Some members of Brazil's Waiapi community. (Waiapi community / Facebook)

AFN leader says Canada must press Brazil on Indigenous survival

The head of the Assembly of First Nations says Canada needs to press Brazil to “end its violence” against Indigenous Peoples.

In a letter to Foreign Affairs Minister Chrystia Freeland, Chief Perry Bellegarde says he has “grave concerns” over what he calls invasions and attacks by gold miners, ranchers and loggers on Indigenous territories in Brazil’s northern Amazon region.

Assembly of First Nations National Chief Perry Bellegarde (seen in 2018) is calling on Canada to press Brazil over its treatment of Indigenous Peoples. (Justin Tang/Canadian Press)

He says the attacks have resulted in assaults on Waiapi women and the killing of Waiapi Chief Emyra Waiapi.

Freeland’s office says the minister has spoken with Bellegarde about both the letter and the situation in Brazil, where there are currently over 75,000 wildfires burning in the rainforest throughout the country–an 80 per cent increase over last year, according Brazil’s National Institute for Space Research.

“Canada is extremely concerned by the fires in the Amazon rainforest and their impact on Indigenous people who have lived there for generations,” Foreign Affairs said in a statement.

Fire consumes an area near Porto Velho, Brazil last month. Brazilian state experts have reported a record of nearly 77,000 wildfires across the country so far this year. Brazil contains about 60 per cent of the Amazon rainforest, whose degradation is having severe consequences for global climate, rainfall and Indigenous Peoples in the region. (Victor R. Caivano/Associated Press)

The statement said Freeland has recently spoken with the foreign ministers of Brazil, Bolivia and Peru about the Amazon wildfire situation.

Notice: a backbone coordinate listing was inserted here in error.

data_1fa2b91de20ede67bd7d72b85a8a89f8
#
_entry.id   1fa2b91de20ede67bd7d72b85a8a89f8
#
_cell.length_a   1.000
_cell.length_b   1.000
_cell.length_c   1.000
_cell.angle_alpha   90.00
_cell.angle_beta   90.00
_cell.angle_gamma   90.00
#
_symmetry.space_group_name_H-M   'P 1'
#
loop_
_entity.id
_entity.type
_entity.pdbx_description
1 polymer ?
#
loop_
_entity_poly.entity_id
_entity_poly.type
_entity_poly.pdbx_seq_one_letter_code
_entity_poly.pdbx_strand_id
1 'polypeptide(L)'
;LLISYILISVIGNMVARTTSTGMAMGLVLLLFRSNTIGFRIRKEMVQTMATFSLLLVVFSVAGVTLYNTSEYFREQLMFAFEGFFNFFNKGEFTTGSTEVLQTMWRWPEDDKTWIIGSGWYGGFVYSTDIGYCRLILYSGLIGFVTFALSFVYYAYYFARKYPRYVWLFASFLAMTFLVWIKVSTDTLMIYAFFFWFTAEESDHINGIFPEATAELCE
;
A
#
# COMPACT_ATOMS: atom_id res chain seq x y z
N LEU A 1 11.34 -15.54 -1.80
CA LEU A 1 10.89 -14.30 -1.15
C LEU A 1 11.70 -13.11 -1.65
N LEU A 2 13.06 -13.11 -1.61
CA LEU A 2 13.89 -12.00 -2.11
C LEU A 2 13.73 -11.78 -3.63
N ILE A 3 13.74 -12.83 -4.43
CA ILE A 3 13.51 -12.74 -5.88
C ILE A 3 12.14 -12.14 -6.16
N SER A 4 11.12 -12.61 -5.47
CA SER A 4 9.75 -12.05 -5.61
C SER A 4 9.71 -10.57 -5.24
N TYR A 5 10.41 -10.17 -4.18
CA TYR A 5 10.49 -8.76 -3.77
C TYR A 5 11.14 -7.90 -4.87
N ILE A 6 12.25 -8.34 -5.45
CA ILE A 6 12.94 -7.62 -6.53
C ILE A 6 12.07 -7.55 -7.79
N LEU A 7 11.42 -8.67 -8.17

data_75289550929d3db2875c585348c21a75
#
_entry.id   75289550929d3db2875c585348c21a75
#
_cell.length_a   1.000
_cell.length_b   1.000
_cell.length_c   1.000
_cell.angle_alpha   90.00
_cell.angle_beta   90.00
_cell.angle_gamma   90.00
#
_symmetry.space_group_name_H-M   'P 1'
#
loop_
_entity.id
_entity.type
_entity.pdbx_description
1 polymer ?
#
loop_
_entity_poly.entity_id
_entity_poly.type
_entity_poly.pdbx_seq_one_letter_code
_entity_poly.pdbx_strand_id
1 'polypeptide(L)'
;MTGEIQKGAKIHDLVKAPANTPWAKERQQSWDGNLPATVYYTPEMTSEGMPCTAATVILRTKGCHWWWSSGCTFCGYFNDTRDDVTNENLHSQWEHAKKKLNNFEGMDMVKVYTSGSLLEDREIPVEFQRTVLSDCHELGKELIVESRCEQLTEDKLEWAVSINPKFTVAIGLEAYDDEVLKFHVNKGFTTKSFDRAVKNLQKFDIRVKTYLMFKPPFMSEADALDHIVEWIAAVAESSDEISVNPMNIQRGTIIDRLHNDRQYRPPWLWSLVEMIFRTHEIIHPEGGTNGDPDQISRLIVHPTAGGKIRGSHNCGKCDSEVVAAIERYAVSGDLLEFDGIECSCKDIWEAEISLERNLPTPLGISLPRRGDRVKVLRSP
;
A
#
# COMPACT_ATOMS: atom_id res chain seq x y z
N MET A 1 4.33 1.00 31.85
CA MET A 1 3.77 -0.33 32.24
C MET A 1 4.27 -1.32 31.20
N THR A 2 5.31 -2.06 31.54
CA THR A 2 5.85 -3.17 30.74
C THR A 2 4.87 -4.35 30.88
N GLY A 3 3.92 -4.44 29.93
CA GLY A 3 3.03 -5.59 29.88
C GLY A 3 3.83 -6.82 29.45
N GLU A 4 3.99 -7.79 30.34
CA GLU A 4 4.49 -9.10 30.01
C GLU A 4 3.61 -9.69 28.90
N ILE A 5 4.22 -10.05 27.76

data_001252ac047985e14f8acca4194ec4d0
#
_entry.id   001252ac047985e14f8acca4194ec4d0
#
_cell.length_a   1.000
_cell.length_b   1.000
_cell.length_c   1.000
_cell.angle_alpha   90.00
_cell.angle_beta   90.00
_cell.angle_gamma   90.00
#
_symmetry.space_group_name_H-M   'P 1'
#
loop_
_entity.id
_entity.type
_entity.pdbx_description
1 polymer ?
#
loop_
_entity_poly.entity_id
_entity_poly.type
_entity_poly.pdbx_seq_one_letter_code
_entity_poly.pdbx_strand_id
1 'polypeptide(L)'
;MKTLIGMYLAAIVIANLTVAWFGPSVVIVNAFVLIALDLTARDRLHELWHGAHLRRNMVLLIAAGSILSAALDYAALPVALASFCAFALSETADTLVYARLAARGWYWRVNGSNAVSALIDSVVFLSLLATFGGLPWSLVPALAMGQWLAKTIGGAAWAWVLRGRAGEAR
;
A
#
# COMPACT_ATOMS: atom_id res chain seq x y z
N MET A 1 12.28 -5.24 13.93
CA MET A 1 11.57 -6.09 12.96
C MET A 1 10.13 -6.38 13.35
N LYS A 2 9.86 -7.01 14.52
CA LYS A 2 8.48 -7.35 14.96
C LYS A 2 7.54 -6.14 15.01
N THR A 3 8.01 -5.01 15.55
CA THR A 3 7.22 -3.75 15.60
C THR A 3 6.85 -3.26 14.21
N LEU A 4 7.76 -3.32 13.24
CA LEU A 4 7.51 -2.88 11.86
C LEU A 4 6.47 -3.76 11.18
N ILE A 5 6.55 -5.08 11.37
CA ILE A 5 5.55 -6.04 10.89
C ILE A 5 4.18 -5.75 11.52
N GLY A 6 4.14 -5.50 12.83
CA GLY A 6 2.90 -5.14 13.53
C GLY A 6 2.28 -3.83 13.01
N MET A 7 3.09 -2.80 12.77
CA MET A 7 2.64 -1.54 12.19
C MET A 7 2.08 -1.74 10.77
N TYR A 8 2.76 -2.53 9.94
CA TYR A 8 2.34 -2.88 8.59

Brazil’s 1988 Constitution enshrined about 14 per cent of the country’s land for Indigenous Peoples, many of whom live in the Amazon rainforest.

A fire burns in the Amazon rainforest near Humaita, Amazonas State, Brazil, on Aug. 14. (Ueslei Marcelino/Reuters)

Indigenous advocates say the Brazilian government’s push to escalate agricultural and mining developments in the Amazon at the expense of Indigenous rights actively brought about the ongoing wildfire crisis.

Another First Nations leader, Jody Wilson-Raybould, a former AFN regional chief and a former justice minister in Prime Minister Justin Trudeau’s cabinet, supported Bellegarde’s view, saying that the survival of Indigenious Peoples in the Amazon is at risk.

Rayanne Cristine Máximo França, 27, is a member of the Baré Indigneous people from the Amazonas state in Brazil’s northwest. She said the Brazilian government of Jair Bolsonaro has unleashed an assault on the country’s Indigenous people and lands. (Submitted by Rayanne Cristine Máximo França)

“They are a vanguard, they are on the bleeding edge of the reality of development, of recognizing the importance of the survival of communities and what Indigenous communities have to offer in terms of stewardship and Indigenous knowledge,” Wilson-Raybould, who will run as in independent candidate in this fall’s federal election, told CBC News.

With files from CBC, The Guardian

Categories: Indigenous, Society
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